So, my many-action-movie subconsciousness responded. We change the nature of our walks and proceed cautiously. At the same time we were discussing the occurrence of similar event in Baltimore, another US city with high crime rates where my friend study and lives.

 

As we get closer home, I was asking whether we should call for 911 or not. Before my friend answer, I, as usual, jumped into conclusion that maybe somebody even closer already did that. As it turned out someone did. After making the last turn and few steps away from front gate, we saw a silent police car patrolling and seeking the perpetrator of the gunshots. Hoping to hear it from the midnight news, we hurriedly entering the house and turned the TV on. Nothing.

 

As day over, we do hope that the police catch the bad guy(s).

A message from a maestro

A message from a maestro

Last Friday, The Embassy of Indonesia in Washington, DC, hosted its former boss, Prof. Dorodjatun Kontoro-Jakti. Pak Tun, as he described himself, talked about Indonesia’s economic prospect after 2014 election. If I have to summarize from his presentation, there are two takeaway notes. One, on the brink of demographic dividend, Indonesia’s youth must participate to elect the leaders who will prepare our country to reap the benefits. Otherwise, It will forever be a mere projection and at the end of the day the forecasters can getaway with it by saying something like “We made an err” or “We did not consider this variable and that parameter”. It is the next government and the young people who will manifest this prediction and turn it into reality. Two, in order to obtain the aforementioned goal, we must focus! That is what the maestro said. He alluded one clue we can start to think about. For several centuries now, Indonesia have been denying its innate character as maritime country and archipelago. It’s best to revert back to that.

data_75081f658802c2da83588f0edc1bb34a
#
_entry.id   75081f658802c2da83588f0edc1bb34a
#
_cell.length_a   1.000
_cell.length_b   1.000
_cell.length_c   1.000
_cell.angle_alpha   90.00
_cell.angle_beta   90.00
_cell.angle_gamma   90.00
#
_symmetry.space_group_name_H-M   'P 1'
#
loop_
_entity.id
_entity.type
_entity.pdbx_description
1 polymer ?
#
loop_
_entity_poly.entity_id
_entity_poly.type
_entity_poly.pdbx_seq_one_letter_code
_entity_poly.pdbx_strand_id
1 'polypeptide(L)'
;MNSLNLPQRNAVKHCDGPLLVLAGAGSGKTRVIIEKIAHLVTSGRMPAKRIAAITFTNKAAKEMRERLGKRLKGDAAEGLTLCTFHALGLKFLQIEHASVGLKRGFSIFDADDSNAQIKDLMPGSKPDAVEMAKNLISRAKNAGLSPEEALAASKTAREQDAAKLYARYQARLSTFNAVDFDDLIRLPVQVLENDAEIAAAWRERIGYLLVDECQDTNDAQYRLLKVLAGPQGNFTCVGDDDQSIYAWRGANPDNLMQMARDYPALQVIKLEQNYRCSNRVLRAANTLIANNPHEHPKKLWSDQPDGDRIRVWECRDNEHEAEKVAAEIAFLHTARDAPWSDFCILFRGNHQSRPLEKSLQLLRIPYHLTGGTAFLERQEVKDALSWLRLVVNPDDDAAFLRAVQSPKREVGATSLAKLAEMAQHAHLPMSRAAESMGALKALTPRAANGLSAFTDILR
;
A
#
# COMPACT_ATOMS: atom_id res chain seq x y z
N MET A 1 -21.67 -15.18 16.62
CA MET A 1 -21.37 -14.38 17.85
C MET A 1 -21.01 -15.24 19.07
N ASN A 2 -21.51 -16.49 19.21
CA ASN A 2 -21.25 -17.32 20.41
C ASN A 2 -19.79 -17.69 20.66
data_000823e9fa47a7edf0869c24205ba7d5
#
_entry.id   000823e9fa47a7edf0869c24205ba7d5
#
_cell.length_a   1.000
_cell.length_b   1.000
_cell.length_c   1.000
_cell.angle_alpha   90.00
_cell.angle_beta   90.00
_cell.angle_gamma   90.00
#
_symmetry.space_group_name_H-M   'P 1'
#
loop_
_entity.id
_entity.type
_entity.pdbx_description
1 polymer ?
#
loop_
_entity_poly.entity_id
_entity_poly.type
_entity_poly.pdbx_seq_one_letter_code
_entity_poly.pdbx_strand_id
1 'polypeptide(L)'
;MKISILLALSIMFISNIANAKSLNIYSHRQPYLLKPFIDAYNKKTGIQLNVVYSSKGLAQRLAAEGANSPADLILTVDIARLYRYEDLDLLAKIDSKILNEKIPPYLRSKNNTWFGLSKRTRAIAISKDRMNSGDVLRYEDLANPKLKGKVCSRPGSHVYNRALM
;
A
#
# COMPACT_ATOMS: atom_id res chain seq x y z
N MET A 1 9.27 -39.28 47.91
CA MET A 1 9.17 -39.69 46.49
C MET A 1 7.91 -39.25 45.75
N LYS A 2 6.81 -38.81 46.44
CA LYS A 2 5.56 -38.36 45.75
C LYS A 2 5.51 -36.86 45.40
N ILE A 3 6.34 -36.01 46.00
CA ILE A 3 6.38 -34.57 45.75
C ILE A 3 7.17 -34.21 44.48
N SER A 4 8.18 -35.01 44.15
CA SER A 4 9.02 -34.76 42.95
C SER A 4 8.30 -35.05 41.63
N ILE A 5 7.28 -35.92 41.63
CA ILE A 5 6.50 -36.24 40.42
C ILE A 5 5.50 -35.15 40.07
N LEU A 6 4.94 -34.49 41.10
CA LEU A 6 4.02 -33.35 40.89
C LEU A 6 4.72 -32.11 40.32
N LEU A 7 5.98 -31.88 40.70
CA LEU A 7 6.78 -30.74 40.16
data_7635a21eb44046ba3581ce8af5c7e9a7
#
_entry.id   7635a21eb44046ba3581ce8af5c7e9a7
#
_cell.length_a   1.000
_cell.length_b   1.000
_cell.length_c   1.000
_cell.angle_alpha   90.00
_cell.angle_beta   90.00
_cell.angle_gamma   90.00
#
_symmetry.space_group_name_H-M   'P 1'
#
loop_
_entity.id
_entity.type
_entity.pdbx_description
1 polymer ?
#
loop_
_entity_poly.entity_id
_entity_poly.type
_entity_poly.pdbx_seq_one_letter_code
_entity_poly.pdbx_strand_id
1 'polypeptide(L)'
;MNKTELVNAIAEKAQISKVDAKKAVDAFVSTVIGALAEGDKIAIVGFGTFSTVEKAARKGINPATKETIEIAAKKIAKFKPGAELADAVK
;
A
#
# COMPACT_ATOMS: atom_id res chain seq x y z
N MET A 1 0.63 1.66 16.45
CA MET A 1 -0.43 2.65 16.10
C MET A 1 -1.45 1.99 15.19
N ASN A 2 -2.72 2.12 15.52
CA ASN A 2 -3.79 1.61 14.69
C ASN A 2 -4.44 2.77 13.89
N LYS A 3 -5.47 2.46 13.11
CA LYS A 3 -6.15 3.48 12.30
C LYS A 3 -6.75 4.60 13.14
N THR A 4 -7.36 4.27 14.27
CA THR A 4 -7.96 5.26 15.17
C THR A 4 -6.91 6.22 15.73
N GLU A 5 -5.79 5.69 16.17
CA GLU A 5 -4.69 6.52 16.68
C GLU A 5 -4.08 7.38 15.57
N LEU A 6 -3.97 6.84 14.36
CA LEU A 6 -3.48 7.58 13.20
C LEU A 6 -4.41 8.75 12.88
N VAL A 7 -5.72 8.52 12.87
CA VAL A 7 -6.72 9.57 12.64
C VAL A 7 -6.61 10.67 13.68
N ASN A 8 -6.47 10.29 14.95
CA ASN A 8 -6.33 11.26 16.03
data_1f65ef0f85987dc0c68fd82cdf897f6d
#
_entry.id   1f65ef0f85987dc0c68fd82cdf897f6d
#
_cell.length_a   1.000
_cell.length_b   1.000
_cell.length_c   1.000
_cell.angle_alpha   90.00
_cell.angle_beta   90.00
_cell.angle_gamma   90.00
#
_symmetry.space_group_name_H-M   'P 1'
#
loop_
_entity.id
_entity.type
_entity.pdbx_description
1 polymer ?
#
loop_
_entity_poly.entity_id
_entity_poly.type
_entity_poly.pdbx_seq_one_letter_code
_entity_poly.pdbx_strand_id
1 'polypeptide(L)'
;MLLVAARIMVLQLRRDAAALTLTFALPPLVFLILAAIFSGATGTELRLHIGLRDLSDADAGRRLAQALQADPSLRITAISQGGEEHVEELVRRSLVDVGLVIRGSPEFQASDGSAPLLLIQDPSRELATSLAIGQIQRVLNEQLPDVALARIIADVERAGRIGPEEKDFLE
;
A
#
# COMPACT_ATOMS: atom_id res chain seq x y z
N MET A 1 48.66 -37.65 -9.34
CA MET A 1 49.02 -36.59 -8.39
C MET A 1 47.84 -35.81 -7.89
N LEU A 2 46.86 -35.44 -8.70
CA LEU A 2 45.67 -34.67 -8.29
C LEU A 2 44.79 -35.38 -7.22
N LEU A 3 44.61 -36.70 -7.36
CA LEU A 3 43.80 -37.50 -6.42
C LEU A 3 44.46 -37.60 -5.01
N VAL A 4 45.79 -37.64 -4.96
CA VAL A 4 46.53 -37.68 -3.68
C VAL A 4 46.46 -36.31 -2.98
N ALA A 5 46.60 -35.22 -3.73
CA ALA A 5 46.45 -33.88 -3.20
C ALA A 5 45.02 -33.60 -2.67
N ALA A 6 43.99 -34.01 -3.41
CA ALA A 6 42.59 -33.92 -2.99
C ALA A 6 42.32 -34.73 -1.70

Menit-menit yang luput dari catatan sejarah Indonesia

herupyuda:

Perlu dibaca pemerhati Indonesia dan sejarah Indonesia

Originally posted on Padepokan Kafil Yamin:

Pengantar:

Bukanlah maksud saya hendak mengutik-ngutik ‘nasi yang sudah menjadi bubur’ dengan tulisan ini. Semata-mata saya bersaksi. Kesaksian harus disampaikan, betapapun tidak populernya. Betapapun terpinggirkannya. Kebetulan saya saksi. Saksi harus bicara.

Atau, kalau kata ‘kesaksian’ terdengar teralu resmi. Ya sudah, saya menuliskan sebuah kenangan saja. Namun lebih dari itu semua, saya merasa ada pelajaran sangat berharga dari beberapa saat di masa lalu ini. Dan saya ingin orang-orang muda Indonesia belajar sesuatu dari ini.

‘Nasi sudah menjadi bubur’ yang saya maksud adalah Timor Timur, yang sekarang bernama Timor Leste.

SAYA dikirim kantor berita saya, the IPS Asia-Pacific, Bangkok, pada tanggal 28 Agustus 1999, untuk meliput ‘Jajak Pendapat Timor-Timur’ yang diselenggarakan UNAMET [United Nations Mission in East Timor], 30 Agustus 1999.

Jajak pendapat itu, yang tidak lain dan tidak bukan adalah referendum, adalah buah dari berbagai tekanan internasioal kepada Indonesia yang sudah timbul sejak keruntuhan Uni Soviet tahun…